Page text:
Body image lessons for my daughter

The full on modern world scares the hell out off me sometimes! My daughter Sofia is 7 years old but told me the other day she can’t wait to be a teenager (eeekkkk!). One of the things that plays on my mind is what this crazy mixed up world is telling my daughter about what is beautiful. Sofia is the essence of beautiful through and through. I want her to grow up really understanding and believing that.

body image

It’s easy to be horrified by the multimedia onslaught of sexy, stick thin and airbrushed perfection. I don’t show my daughter music videos anymore. Trying to explaining to Sofia as a toddler why Shakira was contorting naked in a cage (in the She Wolf video) made me think enough is enough! There are no circle of shame magazines in our house either.   She doesn’t watch too much non kids TV yet (apart from Strictly which we both love). I like her to dress like a 7 year old, not like a mini adult. Sofia loves clothes and I know there are some clothes related battles on the horizon.

I think I’m really lucky to have a pretty healthy body image. I can’t remember as a teenager aspiring to look too different than I did.  I was lucky that I was a healthy weight and fairly active. If pressed I might have said that would like to be a bit taller or have more impressive cleavage. I was a bit dismayed that my hair was mousey and wavy rather than sleek and straight like I wanted it to be (I so wanted to look like Uma Thurman in Pulp Fiction!). I was not the cutting edge of fashion but vaguely indie as a teenager. I had a tie dyed heart Tshirt and silver new balance trainers that I was particularly fond of. But overall I was pretty okay with what I looked like.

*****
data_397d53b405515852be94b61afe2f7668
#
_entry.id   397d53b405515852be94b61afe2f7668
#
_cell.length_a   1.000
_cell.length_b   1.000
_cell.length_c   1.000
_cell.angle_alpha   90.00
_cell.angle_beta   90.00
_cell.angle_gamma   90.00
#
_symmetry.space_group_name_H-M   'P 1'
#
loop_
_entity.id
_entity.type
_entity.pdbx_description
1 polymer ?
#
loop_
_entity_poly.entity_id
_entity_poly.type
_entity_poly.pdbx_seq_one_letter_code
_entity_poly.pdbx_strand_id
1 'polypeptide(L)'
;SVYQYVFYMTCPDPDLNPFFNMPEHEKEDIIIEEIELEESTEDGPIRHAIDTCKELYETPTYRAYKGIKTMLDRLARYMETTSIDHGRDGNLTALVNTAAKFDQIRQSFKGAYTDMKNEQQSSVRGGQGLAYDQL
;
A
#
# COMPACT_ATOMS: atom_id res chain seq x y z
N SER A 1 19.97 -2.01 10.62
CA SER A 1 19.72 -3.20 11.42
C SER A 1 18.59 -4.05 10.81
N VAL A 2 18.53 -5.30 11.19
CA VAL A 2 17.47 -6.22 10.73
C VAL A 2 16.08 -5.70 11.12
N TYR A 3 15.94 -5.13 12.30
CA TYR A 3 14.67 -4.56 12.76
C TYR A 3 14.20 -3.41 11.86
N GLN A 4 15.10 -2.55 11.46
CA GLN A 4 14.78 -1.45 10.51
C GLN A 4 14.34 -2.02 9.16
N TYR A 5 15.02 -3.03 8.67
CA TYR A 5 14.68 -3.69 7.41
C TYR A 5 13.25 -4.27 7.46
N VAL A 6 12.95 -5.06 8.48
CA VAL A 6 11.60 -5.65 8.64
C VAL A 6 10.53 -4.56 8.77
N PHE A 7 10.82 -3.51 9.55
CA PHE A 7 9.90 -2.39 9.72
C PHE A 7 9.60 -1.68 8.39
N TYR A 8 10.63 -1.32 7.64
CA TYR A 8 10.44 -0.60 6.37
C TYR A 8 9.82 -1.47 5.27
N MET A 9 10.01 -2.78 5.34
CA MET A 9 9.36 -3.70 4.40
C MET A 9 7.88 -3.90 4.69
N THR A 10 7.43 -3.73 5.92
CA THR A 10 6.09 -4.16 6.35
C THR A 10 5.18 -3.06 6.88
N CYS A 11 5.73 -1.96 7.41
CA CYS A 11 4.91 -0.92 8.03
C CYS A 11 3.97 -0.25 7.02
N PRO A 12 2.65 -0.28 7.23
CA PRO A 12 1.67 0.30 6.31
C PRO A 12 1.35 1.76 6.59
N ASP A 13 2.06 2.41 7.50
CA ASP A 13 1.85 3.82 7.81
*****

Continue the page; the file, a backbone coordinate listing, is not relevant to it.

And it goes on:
Maybe the media influences when I was a teenager were a bit less full on. I loved Blue Peter, Art Attack and Going Live – not exactly sexy TV! But if I really think about it the real reason is a bit closer to home.

I believe my mum gave me the gift of a healthy self image. I can’t remember any occasion from my childhood or teenage years when my mum talked dieting or being on a diet. Nothing was labelled as bad food. I never heard my mum say one critical word about how she looked. I was well into my 20s when my mum might have made any comment vaguely related to her needing to lose weight. Even then this was more with regards to her needing to keep an eye on her cholesterol levels.

I also can’t recall any time when my mum or dad have made a critical comment about a person’s weight, either someone we knew or someone on TV. I can think of times when they commented on people being scruffy (Bob Geldof needing a comb has definitely been said on more than one occasion) or badly dressed (my dad has told me many times that American men have very scruffy shirt collars).

Reflecting on the messages I got about appearance and weight it really strikes me that the most important influence for my daughter is not out there in magazines and music videos. May be it’s me! Is it more about her role modelling what she sees me saying and doing on a daily basis more than Shakira or Rhianna? I don’t know where the lines between external and home influences are, I guess they are different for everyone. There are also sure to be other contributing factors as well.  I have a sneaking feeling that I shouldn’t under estimate the lessons I’m teaching Sofia.

In one way this is quite empowering. What I say and do is obviously within my control. In another way it makes me scan back through what I might have said in front of Sofia already. It also makes me aspire to be like my mum. To resolve not to add to the critical and confusing messages that my daughter is bound to hear.
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18 thoughts on “Body image lessons for my daughter